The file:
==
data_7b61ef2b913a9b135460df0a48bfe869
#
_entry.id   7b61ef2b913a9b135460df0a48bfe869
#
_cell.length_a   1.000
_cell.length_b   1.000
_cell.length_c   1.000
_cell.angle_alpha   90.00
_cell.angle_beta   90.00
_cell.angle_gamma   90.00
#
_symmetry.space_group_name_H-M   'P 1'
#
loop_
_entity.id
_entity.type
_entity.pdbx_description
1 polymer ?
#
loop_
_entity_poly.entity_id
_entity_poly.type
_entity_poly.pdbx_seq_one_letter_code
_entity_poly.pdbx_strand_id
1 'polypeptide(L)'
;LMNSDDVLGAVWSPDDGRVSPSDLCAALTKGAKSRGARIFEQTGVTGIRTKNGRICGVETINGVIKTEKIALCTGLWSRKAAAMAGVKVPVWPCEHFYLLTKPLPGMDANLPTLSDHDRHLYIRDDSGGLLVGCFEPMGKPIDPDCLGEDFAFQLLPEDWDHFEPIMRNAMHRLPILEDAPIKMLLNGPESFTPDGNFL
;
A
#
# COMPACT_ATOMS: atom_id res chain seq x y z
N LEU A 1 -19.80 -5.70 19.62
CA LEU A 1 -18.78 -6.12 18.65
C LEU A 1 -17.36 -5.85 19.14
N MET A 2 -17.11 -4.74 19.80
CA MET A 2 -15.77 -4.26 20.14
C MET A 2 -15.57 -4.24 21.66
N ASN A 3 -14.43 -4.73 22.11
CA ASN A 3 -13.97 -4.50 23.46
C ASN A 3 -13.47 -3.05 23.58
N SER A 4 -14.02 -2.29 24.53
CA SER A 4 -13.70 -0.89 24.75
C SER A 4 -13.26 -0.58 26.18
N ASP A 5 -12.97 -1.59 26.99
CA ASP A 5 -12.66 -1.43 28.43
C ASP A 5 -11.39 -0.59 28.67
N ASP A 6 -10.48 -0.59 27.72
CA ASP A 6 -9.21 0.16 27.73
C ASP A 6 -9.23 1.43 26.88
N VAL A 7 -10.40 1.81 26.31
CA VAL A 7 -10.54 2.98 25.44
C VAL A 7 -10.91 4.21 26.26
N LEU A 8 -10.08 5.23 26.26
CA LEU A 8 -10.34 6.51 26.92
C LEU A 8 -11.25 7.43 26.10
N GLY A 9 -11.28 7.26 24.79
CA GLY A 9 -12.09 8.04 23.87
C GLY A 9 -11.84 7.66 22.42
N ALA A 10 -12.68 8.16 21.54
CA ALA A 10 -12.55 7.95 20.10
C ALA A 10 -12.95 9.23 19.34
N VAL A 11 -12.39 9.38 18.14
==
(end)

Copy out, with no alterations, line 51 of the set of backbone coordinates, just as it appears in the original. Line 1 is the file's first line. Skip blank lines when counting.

C VAL A 7 -10.91 4.21 26.26